Seattle Opera The Life and Times of MalcolmX McCaw Hall Seattle Washington

Lincoln City’s big culture boost


Lincoln City got some welcome news Tuesday evening with the announcement from Rep. David Gomberg, D-District 10, that the Oregon State Legislature has awarded the Lincoln City Cultural Center a $1.5 million grant for its Cultural Plaza Project. The work will transform the 2.5 acres surrounding the historic building. The Cultural Plaza was one of five projects approved by the Cultural Advocacy Coalition. Other projects to be funded include Oregon Nikkei Legacy Center in Portland ($500,000), High Desert Museum in Bend ($250,000), Cottage Theatre in Cottage Grove ($375,000) and the Patricia Reser Center for the Arts in Beaverton ($1.5 million).

We talked with Lincoln City Cultural Center director Niki Price about the grant and what it means to the Center.

OAW: You call this a game changer. Why is that?

NP: It’s a game-changer in that it will enable us to prepare for groundbreaking on the Cultural Plaza Project in 2020. Before we got this money we had a fundraising plan that took us to about two-thirds of the way to the $1.8 million project. This is not just an idea anymore; this is really happening. That’s why we called it a game-changer. This pledge from the legislature is taking us from dream to reality.

OAW: So you still have fundraising to do?

NP: We do. The first thing we hope everyone understands is when we put our budget forth, we told them we would be raising $250,000, so that’s a promise we have to keep.  We also have some other small grants, but we still have to raise $250,000 from individual contributors.  What that means is if people would like their name on a brick or a bench or a seating area or anything else, now is the time to get in.

OAW: What are some of the design highlights of the project, and why is it necessary?


Seattle Opera The Life and Times of MalcolmX McCaw Hall Seattle Washington

NP:  The grounds around the Cultural Center haven’t really changed since this was a school – originally built in 1929. So while we spent the last 12 years improving the Cultural Center inside, the area around still looks like an old school yard and it’s in pretty poor shape. The project will surround the center with pedestrian-friendly spaces where they can gather and enjoy arts programs. One of our favorite design features is a meandering path from north to south and across the west lawn. It’s going to be drivable as well as accessible  so that vendors with the arts and crafts fairs and our Farmers and Crafters Market can load and unload. The Farmers Market is one of the most successful events that happens here. But everything the Farmers Market does has to be brought in by hand, and it’s hard. We know this design would not be successful if it didn’t have improvements for the Market. Also along the path, there is going to access to electrical, water, lighting and all the things you would need to have a successful art fair on the  front of our lawn.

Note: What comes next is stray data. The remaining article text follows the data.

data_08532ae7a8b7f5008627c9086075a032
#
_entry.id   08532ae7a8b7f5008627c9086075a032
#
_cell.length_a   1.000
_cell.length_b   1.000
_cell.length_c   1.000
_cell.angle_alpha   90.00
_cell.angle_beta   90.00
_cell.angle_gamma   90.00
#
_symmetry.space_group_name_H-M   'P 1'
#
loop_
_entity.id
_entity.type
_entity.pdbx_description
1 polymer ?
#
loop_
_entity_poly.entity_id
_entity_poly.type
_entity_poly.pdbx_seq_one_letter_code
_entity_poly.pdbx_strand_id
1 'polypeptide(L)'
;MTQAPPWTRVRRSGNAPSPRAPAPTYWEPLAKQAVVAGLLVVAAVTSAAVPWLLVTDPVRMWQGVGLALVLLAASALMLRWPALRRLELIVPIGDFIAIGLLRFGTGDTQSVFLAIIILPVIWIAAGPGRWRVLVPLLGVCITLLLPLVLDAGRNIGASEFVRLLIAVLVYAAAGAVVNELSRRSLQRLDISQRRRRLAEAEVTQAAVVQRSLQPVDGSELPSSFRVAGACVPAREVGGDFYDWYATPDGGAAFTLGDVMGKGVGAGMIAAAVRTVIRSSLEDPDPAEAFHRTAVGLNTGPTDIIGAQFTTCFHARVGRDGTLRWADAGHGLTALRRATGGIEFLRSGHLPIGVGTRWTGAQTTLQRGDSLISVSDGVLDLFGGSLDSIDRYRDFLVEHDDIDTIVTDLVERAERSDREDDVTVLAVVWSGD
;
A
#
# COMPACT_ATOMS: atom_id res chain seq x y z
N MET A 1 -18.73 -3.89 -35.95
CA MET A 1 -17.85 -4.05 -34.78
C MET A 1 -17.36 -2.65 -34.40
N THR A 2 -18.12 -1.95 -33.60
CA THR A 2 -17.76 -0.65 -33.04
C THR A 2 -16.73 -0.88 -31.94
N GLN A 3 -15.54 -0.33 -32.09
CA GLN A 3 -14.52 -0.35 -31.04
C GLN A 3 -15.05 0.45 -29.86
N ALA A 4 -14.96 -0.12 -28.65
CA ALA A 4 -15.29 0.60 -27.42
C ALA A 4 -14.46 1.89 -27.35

OAW: How did you make this happen?

NP:  This funding began last year when the Cultural Advocacy Coalition asked for applications for grants from the Cultural Resources Economic Fund. Every biennium the legislature sets aside some money for these infrastructure projects that will benefit the arts culture. The Coalition takes applications for projects that are shovel-ready.  We found out we were on the short list last fall. And then the Legislature was in session and it was our job to advocate. We wrote letters and asked members to write and contacted our legislators. On Cultural Advocacy Day, there were five of us from Lincoln City at the state capital and we made all the rounds and saw as many people as we could to talk about this project.  We had a two-day Arts and Culture Advocacy effort. It was a real honor to be there with the really cool people with other projects. The Patricia Reser Center for the Arts in Beaverton is going to be an amazing project.  it was just really a great experience and we were really thankful to have it.

OAW: You received one of two $1.5 million grants, the largest awarded. Why do you think your project was so appealing?

NP: I think the allure was that with this one allocation this project could be completed. Whereas with other bigger projects, the legislative money was just a small portion. For us, it really makes it happen and it enables us to have more freedom to really do it well instead of in the most inexpensive way possible. It allows us to think about public art and great design elements. I think the Legislature knew that. They knew $1.5 million is a large gift for Lincoln City and it can really make things happen for us. We are just completely in the debt of Rep. Gomberg for fighting for this project. It’s going to make a big difference for us.


For more, go to:


Seattle Opera The Life and Times of MalcolmX McCaw Hall Seattle Washington


This story is supported in part by a grant from the Oregon Cultural Trust, investing in Oregon’s arts, humanities and heritage, and the Lincoln County Cultural Coalition.

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Photo Joe Cantrell

Lori Tobias is a journalist of many years, and was a staff writer for The Oregonian for more than a decade, and a columnist and features writer for the Rocky Mountain News. Her memoir “Storm Beat – A Journalist Reports from the Oregon Coast” was published in 2020 by Oregon State University press. She is also the author of the novel Wander, winner of the 2017 Nancy Pearl Book Award for literary fiction and a finalist for the 2017 International Book Awards for new fiction. She lives on the Oregon Coast with her husband Chan and rescue pup Gus.

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